Porfirio Díaz

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Porfirio Díaz
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Full Name: José de la Cruz Porfirio Díaz Mori
Origin: Oaxaca de Juárez, Mexico
Occupation: Dictator of Mexico
Goals: Bring progress to Mexico (successful)
Winning the Mexican Revolution (failed)
Crimes: Repression
Mass Murder
Corruption
Treason
War Crimes
Electoral fraud
Genocide
Type of Villain: Dictator


Kill them in hot.
~ Porfirio Díaz ordering the repression of the Veracruz uprising of 1879

José de la Cruz Porfirio Díaz Mori (15 September 1830 - 2 July 1915) was a Mexican military and politician, who was president of Mexico on seven different occasions, which added up to 31 years, this period in Mexico's history being known as the "Porfiriato".

Being a national hero for his participation in the Second French Intervention in Mexico, where he helped drive out the French, he was made general. After overthrowing President Sebastián Lerdo de Tejada, Porfirio Díaz begins his government.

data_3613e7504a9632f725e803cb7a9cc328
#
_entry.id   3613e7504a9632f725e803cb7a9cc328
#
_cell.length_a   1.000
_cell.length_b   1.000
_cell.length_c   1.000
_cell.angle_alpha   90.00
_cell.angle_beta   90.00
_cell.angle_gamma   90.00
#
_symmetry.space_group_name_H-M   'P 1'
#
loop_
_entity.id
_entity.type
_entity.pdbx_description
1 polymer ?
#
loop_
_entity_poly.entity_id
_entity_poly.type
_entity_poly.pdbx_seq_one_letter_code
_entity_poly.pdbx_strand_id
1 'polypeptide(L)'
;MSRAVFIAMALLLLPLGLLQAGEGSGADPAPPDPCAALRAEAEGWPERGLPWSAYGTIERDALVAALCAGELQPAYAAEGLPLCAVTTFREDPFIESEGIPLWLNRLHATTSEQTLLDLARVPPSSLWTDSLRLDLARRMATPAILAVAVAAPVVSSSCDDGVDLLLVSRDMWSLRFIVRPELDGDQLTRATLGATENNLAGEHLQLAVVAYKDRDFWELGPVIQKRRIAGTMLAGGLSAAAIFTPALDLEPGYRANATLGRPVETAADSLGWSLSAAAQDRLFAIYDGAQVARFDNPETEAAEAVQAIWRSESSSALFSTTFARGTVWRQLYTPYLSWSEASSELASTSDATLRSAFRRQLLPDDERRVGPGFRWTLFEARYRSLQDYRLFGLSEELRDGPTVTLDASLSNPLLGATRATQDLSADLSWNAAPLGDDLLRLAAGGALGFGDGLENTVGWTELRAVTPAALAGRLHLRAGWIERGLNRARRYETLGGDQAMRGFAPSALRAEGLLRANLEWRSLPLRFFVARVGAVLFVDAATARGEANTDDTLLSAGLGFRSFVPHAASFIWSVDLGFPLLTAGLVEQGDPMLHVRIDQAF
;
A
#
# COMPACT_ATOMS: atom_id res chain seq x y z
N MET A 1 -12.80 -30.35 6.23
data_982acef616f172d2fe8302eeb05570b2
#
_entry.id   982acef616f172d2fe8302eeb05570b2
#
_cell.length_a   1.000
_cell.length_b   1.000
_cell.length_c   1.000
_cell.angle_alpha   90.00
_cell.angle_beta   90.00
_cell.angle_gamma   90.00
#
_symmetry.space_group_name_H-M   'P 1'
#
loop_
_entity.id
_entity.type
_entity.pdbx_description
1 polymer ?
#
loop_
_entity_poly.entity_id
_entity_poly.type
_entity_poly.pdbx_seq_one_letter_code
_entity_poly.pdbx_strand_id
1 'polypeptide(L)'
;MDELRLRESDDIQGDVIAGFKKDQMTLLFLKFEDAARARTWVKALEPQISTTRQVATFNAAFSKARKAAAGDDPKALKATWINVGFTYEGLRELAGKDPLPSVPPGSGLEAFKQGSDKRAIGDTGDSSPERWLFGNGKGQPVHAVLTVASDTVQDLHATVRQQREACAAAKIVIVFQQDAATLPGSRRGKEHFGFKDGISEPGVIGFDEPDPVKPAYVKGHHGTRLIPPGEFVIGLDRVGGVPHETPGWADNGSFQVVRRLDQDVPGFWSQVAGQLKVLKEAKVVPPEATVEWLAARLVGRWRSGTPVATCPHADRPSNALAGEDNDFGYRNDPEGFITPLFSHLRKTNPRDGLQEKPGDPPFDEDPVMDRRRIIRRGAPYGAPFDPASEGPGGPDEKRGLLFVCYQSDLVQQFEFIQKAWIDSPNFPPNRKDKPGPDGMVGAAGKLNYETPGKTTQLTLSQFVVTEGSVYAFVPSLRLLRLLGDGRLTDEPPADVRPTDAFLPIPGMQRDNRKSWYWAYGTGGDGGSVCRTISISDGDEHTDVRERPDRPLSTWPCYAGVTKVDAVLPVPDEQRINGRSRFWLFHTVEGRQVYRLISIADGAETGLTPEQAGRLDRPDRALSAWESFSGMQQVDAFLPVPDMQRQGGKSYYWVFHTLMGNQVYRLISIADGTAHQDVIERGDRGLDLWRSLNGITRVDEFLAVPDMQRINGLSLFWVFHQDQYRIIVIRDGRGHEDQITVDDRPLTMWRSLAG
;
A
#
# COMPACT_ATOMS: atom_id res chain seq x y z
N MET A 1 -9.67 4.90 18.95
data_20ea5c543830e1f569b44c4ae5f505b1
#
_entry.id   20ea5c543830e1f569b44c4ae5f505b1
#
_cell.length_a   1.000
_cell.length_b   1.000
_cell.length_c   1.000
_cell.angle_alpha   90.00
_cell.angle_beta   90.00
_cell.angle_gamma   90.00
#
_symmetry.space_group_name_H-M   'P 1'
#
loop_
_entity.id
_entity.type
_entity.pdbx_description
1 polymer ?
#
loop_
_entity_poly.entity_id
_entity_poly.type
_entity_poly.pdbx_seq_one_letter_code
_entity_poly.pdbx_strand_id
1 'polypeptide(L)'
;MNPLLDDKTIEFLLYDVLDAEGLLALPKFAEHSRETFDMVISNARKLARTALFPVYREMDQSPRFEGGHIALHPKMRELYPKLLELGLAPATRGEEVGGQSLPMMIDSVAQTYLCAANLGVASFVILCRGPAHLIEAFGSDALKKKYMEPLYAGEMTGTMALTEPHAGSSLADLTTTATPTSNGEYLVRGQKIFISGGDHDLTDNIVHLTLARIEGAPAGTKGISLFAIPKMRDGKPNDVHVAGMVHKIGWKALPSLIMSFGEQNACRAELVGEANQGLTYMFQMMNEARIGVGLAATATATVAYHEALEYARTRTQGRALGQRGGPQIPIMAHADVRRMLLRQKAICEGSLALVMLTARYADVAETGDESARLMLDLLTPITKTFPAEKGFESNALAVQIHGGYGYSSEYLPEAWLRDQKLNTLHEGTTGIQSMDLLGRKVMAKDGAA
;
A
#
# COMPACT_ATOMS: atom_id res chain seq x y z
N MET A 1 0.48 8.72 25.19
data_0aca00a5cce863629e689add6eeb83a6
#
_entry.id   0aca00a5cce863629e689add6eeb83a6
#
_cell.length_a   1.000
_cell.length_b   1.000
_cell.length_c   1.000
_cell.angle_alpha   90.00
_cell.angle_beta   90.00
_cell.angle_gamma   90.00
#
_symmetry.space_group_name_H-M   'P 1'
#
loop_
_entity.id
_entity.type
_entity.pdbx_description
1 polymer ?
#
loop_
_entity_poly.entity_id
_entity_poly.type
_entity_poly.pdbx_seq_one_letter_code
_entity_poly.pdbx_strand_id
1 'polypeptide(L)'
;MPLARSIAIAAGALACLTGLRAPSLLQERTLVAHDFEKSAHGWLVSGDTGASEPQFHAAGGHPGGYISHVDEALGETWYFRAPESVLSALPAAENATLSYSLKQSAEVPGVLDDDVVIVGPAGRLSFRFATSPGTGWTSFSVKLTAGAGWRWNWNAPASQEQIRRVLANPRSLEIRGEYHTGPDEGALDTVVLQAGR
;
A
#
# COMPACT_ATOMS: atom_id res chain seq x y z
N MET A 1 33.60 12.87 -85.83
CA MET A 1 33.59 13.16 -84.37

Porfirio Díaz is a very controversial character in the history of Mexico. On the one hand, during his government, Mexico enjoyed great prosperity, and brought great progress with the creation of the railroad and the telegraph, apart from the fact that during his government the Mexican peso came to be worth the same as the US dollar. However, his government was characterized by great authoritarianism, with very severe punishments for those who opposed him, winning the title of dictator, and his government also stood out for high rates of corruption, electoral fraud in the elections and great inequality.

It is also infamous for its participation during the Veracruz uprising of 1879, where some people tried to make a rebellion against Díaz in Veracruz, and he said his infamous phrase "Mátalos en caliente" (Kill them in hot), which produced that people who They had participated in the revolt, some in a peaceful way, they were assassinated. Another of his most infamous acts was to order the extermination of the Yaqui Indians, who rebelled against Díaz because they were stripped of their lands, to which the government authorized their extermination, and many were deported to Yucatan as slaves.

Díaz was finally overthrown after the Mexican Revolution, for which he had to go into exile to France, where he died in 1915, aged 84.